We use (8) as a similarity metric for both few-shot classification and image retrieval. We perform few-shot classification by computing a codeword for each class via (3) and classifying each test image by choosing the class that has the highest value of (8). We similarly perform image retrieval by mapping each support image to its most likely code (3) and for each query image retrieving the support image that has the highest (8).
While we have described the operations in (3) and (8) for a single pair ( x ( q ) , x ( s ) ) , one can easily parallelize our evaluation procedure, since it is an argmax followed by a sum. Furthermore, x ˜ typically requires little memory, as it consists of discrete values, allowing us to compare against large support sets in parallel. Experiments in Section 5.4 investigate the degree of DIMCO’s efficiency in terms of both time and memory.

2.4. Regularizing by Enforcing Independence

One way of interpreting the code distribution X ˜ is as a group of d separate code distributions x ˜ 1 , , x ˜ d . Note that the similarity measure described in (8) can be seen as ensemble of the similarity measures of these d models. A classic result in ensemble learning is that using more diverse learners increases ensemble performance [9]. In a similar spirit, we used an optional regularizer which promotes pairwise independence between each pair in these d codes. Using this regularizer stabilized training, especially in more large-scale problems.
Specifically, we randomly sample pairs of indices i 1 , i 2 from 1 , , d during each forward pass. Note that x ˜ i 1 x ˜ i 2 and ( x ˜ i 1 , x ˜ i 2 ) are both categorical distributions with support size k 2 , and that we can estimate the two different distributions within each batch. We minimize their KL divergence to promote independence between these two distributions:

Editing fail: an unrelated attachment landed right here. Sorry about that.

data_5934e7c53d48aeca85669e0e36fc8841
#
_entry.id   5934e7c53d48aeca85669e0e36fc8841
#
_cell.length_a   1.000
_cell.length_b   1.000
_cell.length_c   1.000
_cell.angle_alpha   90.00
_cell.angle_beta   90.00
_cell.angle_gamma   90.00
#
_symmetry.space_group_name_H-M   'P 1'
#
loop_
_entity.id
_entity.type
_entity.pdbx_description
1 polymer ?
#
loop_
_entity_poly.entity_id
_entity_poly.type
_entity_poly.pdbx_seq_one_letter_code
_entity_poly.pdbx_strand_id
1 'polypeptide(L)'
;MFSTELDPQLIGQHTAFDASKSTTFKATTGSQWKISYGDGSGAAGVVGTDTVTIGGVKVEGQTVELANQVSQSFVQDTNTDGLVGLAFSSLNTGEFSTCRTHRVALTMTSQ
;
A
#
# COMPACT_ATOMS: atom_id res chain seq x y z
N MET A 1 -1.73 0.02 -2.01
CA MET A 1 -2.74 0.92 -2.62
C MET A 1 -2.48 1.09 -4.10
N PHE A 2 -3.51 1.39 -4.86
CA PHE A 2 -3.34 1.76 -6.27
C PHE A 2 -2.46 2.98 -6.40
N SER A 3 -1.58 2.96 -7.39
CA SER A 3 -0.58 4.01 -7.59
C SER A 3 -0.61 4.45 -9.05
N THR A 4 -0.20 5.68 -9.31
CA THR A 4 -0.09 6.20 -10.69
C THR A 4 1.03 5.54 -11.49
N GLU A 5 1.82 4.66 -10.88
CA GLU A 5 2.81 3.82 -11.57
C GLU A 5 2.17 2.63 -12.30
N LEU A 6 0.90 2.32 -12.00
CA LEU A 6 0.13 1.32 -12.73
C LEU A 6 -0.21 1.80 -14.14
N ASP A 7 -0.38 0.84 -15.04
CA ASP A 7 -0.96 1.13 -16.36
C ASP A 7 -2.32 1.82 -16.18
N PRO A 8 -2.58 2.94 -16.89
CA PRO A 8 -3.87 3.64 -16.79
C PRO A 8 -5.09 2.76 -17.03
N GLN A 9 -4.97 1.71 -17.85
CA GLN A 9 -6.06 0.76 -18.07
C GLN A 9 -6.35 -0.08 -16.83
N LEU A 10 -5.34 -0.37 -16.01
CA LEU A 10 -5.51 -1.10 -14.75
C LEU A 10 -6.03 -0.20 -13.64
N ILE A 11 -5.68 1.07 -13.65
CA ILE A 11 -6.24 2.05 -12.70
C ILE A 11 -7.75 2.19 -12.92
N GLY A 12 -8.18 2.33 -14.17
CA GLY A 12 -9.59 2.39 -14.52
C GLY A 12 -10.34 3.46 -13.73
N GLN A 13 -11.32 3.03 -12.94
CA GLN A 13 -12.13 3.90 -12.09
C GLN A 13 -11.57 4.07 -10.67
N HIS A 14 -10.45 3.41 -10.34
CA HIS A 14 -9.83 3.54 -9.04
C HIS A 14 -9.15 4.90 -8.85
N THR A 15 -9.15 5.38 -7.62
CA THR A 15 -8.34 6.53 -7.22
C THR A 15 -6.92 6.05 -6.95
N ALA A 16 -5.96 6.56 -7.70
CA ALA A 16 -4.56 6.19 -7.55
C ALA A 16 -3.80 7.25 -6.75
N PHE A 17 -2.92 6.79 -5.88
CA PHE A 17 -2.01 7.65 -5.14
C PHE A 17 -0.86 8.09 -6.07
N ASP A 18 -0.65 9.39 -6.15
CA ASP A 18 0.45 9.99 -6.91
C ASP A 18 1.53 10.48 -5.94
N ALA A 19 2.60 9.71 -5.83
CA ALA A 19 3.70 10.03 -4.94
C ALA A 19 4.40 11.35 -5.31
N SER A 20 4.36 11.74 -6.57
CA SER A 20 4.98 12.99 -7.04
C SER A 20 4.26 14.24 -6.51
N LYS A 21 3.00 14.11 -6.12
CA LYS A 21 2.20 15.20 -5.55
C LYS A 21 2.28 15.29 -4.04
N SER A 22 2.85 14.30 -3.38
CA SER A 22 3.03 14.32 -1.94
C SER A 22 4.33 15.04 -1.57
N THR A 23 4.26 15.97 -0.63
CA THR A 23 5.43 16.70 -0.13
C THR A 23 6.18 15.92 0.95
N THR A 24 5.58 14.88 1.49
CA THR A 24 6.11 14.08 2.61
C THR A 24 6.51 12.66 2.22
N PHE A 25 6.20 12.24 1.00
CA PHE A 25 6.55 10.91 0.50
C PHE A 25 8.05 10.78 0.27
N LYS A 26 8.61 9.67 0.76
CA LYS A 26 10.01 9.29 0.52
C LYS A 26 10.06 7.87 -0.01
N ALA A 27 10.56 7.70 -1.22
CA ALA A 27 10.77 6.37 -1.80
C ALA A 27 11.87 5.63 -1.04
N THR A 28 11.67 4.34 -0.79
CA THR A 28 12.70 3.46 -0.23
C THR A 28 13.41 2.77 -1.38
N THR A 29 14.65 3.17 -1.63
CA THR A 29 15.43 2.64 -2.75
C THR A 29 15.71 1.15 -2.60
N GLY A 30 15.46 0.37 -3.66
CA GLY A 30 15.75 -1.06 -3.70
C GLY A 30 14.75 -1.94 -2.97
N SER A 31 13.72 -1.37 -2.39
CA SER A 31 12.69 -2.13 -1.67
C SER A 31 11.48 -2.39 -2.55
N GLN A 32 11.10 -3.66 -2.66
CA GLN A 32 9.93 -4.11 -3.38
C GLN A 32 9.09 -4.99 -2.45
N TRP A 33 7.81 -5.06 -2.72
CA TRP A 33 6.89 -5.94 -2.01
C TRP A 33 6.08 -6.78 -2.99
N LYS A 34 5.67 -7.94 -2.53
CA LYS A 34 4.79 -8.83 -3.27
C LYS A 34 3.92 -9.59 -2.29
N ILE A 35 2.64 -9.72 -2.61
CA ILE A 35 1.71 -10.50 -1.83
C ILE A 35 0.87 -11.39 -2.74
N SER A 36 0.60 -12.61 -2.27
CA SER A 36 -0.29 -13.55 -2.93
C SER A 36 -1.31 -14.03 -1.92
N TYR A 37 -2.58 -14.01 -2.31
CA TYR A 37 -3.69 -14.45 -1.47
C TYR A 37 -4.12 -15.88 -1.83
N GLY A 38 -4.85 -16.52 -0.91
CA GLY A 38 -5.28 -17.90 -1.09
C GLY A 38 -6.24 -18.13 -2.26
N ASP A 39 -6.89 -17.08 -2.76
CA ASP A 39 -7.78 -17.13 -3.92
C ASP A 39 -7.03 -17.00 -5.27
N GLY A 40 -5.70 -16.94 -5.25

L ind = D K L ( x ˜ i 1 x ˜ i 2 x ˜ i 1 , x ˜ i 2 ) .
We compute (9) for a fixed number of random pairs of indices for each batch. The cost of computing this regularization term is miniscule compared to that of other components such as feeding data through the encoder.
Using this regularizer in conjunction with the learning objective (4) yields the following regularized loss:
L = I ( X ˜ ; Y ) + λ L ind = H ( X ˜ ) + H ( X ˜ | Y ) + λ L ind .
We fix λ = 1 in all experiments, as we found that DIMCO’s performance was not particularly sensitive to this hyperparameter. We emphasize that while this optional regularizer stabilizes training, our learning objective is the mutual information I ( X ˜ ; Y ) in (4).

2.5. Visualization of Codes

In Figure 2, we show images retrieved using our similarity measure (8). We trained a DIMCO model ( k = 16 , d = 4 ) on the CIFAR100 dataset. We selected specific code locations and plotted the top 10 test images according to our similarity measure. For example, the top (leftmost) image for code ( · , j 2 , · , j 4 ) would be computed as
arg max n { 1 , , N } log p 2 , j 2 ( x n ) + log p 4 , j 4 ( x n ) ,
where N is the number of test images.
We visualize two different combinations of codes in Figure 2. The two examples show that using codewords together results in their respective semantic concepts being combined: (man + fish = man holding fish), (round + warm color = orange). While we visualized combinations of 2 codewords for clarity, DIMCO itself uses a combination of d such codewords. The regularizer described in Section 2.4 further encourages each of these d codewords to represent different concepts. The combinatorially many ( k d ) combinations in which DIMCO can assemble such codewords gives DIMCO sufficient expressive power to solve challenging tasks.

3. Analysis

3.1. Is Mutual Information a Good Objective?